7. The above will be illuminated with a story told in the Gemara (Bava Basra 8b):

Once, Rav found the schoolteacher Rav Shmuel bar Shilas standing in his garden. Rav criticized him for seeing to his garden at the expense of forsaking his pupils. Rav Shmuel bar Shilas defended himself, saying that it was thirteen years since he had seen his garden, and even now, there in the garden, “my mind is on them.” The visit to his garden had not interrupted his focus of attention on his students.

Clearly Rav Shmuel bar Shilas’ thinking about his students had an impact on them. (See Likkutei Dibburim, likut 1, regarding the power of thought.) Thus, he was (not only) criticized (for not doing his job, but) primarily because his absence from the classroom would presumably detract from the students’ education. We must therefore say that his response, “my mind is on them,” means that his thinking about his students benefited them. […]

On this basis it is understood that Yaakov’s journey to Charan did not require there to be a departure of his p’nimius from B’er Sheva; his inner focus and the attention of his mind could have remained there, in the sense of “my mind is on them.” Not only is it unnecessary for there to be a departure of its beauty, splendor, and glory, but even with respect to Yaakov himself it is not necessary for there to have been a departure, since “my mind is on them,” as in the saying of the Baal Shem Tov (on the verse, “S’rafim omdim mi’maal lo”): the place where a person’s will is directed that is where his entire presence is.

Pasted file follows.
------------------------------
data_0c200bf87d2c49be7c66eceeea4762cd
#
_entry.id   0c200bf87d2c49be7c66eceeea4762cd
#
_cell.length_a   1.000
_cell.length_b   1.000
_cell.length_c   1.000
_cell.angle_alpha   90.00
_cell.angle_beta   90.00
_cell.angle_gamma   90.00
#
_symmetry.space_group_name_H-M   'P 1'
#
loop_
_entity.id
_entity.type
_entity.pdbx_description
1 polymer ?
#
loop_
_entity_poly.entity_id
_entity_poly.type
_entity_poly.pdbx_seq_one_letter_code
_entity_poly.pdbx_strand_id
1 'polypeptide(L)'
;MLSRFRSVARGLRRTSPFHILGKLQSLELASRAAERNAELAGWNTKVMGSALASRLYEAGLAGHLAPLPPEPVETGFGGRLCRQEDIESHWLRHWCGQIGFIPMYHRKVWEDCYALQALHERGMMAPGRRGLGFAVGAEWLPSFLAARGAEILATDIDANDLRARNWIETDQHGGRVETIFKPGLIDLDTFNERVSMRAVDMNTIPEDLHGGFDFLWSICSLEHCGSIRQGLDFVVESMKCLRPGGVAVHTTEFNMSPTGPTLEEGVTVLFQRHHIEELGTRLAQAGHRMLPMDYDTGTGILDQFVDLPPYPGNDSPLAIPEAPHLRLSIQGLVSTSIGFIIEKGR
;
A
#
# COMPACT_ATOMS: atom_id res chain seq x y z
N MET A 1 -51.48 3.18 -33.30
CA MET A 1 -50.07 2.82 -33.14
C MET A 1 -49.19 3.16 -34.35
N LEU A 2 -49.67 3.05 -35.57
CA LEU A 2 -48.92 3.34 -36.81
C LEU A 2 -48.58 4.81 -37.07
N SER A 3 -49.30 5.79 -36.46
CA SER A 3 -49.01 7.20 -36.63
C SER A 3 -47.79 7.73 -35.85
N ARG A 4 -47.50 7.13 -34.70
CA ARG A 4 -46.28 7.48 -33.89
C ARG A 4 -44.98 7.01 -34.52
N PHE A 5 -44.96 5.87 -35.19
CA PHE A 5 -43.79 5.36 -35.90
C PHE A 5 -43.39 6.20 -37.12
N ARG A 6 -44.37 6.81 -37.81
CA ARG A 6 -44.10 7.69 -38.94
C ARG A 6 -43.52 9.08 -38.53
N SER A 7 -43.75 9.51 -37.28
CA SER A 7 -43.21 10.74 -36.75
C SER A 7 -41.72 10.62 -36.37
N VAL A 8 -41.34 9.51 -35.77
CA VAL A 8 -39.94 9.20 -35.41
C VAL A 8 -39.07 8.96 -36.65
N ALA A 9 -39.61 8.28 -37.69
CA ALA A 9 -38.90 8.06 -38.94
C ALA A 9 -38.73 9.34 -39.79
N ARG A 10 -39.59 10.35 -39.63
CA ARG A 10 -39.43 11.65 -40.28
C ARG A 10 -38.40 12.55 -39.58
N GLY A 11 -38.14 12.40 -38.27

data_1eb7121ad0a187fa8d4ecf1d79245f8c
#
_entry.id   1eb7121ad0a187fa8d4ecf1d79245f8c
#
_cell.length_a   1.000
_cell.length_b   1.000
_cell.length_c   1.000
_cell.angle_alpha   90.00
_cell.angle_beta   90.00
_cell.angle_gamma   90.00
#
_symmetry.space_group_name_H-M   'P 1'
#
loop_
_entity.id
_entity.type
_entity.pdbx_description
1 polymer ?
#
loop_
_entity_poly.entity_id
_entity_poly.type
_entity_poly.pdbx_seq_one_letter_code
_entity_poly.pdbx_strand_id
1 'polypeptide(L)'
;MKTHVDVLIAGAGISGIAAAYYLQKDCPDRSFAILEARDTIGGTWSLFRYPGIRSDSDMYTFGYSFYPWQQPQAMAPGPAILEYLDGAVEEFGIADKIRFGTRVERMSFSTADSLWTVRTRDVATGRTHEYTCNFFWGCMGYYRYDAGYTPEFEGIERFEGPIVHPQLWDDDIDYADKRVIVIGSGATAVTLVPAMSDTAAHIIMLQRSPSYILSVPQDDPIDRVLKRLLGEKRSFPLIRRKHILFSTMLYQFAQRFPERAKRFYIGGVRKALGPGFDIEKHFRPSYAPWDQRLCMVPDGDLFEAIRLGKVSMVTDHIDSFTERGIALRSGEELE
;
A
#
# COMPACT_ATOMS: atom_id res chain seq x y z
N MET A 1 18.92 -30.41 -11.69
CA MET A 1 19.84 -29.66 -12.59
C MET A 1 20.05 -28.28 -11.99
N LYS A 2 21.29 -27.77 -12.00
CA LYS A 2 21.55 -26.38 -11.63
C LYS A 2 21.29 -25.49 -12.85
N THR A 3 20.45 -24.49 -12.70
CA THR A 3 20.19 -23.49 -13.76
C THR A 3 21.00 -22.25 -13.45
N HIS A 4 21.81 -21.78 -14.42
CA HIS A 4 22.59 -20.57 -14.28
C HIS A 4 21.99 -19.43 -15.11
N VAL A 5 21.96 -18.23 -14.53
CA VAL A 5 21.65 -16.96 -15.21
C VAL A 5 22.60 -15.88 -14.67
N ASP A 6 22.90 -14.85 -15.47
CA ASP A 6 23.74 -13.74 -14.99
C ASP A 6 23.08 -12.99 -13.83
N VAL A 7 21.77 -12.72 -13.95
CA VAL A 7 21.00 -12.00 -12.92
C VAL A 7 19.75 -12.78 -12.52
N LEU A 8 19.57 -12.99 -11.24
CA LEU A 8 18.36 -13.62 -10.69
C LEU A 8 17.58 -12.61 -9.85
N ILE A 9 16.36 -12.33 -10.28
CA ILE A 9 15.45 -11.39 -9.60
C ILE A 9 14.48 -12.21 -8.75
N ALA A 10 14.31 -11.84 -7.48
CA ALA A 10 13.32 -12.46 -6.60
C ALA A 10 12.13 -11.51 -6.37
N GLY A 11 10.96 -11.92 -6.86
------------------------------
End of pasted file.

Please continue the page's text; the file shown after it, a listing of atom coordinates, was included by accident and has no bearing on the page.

8. The latter explains why in Parshas Toldos [where it says, “Yaakov…went to Padan Aram”] it does not state that Yaakov “left” B’er Sheva [i.e., Yaakov’s will and focus of mind could have remained there]. The above, however, creates a difficulty in understanding why our parsha states, “And Yaakov left B’er Sheva”? [Why would Yaakov not maintain his attention on his father and master, the nasi ha’dor, Yitzchok, even as he journeyed away from B’er Sheva?]

This will be understood by considering the change in wording in the two parshiyos: In Parshas Toldos it says, “And he went to Padan Aram,” and in the beginning of this week’s parsha it says, “And he went to Charan (and later it says, “And he went to the land of B’nei Kedem”).

What’s the difference between Padan Aram and Charan?

Regarding Padan Aram, Rashi says that it is a region that included two places – Aram Naharayim and Aram Tzova – or it is like saying, “the field of Aram.” Charan, on the other hand, was the city where Lavan resided.